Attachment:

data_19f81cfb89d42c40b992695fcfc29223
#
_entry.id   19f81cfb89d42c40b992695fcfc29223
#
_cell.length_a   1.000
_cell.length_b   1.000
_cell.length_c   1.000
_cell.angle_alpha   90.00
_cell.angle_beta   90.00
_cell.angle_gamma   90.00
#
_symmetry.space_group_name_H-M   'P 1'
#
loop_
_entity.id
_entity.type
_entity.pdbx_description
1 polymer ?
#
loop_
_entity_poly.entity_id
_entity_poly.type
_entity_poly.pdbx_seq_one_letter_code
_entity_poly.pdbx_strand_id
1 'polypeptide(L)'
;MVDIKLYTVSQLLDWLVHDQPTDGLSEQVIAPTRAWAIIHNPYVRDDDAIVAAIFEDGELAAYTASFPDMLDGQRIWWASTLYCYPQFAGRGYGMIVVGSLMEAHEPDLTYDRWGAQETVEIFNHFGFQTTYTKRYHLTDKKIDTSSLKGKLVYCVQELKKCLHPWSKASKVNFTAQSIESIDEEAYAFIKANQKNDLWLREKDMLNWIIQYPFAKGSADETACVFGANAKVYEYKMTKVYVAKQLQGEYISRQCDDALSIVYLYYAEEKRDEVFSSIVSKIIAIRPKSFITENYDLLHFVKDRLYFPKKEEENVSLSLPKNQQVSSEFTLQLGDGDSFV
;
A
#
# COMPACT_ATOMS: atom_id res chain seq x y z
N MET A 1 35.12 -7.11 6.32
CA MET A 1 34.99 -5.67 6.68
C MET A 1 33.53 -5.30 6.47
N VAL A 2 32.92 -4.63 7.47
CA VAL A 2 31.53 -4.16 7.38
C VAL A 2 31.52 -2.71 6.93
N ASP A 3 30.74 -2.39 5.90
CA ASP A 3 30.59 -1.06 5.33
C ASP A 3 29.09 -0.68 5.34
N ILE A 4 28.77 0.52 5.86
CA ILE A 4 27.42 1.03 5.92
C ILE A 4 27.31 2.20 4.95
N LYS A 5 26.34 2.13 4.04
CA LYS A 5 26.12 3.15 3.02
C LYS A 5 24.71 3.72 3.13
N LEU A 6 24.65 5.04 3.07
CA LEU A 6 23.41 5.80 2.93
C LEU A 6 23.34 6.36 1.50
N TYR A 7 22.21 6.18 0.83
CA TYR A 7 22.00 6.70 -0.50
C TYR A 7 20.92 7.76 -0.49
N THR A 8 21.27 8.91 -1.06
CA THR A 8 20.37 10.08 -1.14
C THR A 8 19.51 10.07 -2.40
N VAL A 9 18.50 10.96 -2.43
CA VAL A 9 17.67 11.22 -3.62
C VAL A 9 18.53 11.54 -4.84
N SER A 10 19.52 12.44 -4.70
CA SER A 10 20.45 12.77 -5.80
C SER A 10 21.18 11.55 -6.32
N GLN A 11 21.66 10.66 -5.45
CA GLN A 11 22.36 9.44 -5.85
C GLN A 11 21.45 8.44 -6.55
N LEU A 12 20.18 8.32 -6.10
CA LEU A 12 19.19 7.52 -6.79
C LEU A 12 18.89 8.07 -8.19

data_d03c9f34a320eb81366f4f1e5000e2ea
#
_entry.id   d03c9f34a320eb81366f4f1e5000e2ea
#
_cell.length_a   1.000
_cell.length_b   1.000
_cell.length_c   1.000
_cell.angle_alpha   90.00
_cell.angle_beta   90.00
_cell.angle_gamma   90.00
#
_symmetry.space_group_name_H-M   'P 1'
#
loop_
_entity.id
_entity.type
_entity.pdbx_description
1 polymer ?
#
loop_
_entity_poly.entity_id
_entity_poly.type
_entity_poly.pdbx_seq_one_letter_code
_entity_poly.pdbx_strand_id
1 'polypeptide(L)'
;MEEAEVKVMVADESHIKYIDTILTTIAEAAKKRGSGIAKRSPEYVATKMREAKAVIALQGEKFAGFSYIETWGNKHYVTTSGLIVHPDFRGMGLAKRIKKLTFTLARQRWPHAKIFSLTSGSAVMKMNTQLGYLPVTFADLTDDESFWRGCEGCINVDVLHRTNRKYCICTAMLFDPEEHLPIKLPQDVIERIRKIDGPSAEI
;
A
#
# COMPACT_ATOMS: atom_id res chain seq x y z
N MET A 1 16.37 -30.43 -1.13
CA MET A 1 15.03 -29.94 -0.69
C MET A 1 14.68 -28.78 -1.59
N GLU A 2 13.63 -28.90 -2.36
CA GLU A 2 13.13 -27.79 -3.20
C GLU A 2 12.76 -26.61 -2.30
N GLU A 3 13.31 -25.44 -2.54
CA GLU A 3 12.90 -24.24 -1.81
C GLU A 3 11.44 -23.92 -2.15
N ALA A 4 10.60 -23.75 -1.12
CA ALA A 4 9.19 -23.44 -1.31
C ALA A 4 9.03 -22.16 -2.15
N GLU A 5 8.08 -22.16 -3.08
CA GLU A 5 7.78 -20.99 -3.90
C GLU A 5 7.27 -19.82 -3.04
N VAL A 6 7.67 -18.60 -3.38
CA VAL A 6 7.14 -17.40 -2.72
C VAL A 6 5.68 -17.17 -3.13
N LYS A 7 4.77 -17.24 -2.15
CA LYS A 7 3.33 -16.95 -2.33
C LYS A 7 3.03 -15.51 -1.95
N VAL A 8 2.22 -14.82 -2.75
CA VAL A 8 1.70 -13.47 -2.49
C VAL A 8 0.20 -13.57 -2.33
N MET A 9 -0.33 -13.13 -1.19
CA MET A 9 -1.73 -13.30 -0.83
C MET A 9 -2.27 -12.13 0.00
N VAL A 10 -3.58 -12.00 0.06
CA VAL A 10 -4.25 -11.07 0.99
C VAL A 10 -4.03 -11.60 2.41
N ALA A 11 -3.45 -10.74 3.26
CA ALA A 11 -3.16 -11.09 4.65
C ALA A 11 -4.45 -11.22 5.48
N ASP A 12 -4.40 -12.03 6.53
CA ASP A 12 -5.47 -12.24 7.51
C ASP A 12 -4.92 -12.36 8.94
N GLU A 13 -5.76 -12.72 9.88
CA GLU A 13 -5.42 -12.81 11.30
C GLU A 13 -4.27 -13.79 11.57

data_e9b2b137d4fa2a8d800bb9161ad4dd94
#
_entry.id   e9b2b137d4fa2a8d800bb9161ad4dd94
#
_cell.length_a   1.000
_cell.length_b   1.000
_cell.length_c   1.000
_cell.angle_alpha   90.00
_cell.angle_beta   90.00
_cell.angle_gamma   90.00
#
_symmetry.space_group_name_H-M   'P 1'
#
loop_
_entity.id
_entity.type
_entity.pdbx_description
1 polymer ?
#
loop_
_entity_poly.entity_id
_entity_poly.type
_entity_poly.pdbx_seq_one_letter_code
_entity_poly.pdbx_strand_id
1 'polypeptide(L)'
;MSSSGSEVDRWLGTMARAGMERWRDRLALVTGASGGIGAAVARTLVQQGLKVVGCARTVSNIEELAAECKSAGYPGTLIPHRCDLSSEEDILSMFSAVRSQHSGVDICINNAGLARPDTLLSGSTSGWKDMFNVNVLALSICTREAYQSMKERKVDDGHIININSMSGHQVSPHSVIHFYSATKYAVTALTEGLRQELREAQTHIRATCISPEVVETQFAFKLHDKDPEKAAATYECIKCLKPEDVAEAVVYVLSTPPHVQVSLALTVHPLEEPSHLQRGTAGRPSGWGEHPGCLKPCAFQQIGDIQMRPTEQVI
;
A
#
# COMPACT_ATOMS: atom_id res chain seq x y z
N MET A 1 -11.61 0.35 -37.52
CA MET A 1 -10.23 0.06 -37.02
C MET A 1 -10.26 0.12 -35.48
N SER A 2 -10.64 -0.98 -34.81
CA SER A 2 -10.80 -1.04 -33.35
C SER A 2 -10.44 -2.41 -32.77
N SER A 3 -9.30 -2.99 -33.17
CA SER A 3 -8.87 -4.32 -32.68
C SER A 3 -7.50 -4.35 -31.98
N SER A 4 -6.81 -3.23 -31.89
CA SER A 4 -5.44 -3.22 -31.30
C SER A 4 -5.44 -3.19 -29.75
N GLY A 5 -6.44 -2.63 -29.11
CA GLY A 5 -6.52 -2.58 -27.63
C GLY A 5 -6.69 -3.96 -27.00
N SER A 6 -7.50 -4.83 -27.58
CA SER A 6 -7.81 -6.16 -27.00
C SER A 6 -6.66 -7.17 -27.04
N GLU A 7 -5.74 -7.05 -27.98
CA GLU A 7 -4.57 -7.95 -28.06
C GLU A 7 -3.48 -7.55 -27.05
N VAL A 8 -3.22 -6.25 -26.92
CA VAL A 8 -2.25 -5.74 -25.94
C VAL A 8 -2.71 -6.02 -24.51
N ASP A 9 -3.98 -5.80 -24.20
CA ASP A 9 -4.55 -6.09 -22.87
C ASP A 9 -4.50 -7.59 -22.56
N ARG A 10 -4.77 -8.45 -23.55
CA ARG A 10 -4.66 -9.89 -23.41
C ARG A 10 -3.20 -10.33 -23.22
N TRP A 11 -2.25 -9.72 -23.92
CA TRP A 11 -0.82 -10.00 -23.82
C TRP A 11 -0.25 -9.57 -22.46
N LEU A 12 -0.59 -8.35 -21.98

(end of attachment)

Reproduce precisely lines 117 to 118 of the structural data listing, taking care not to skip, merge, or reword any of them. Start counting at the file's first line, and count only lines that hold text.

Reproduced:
C LYS A 7 3.03 -15.51 -1.95
N VAL A 8 2.22 -14.82 -2.75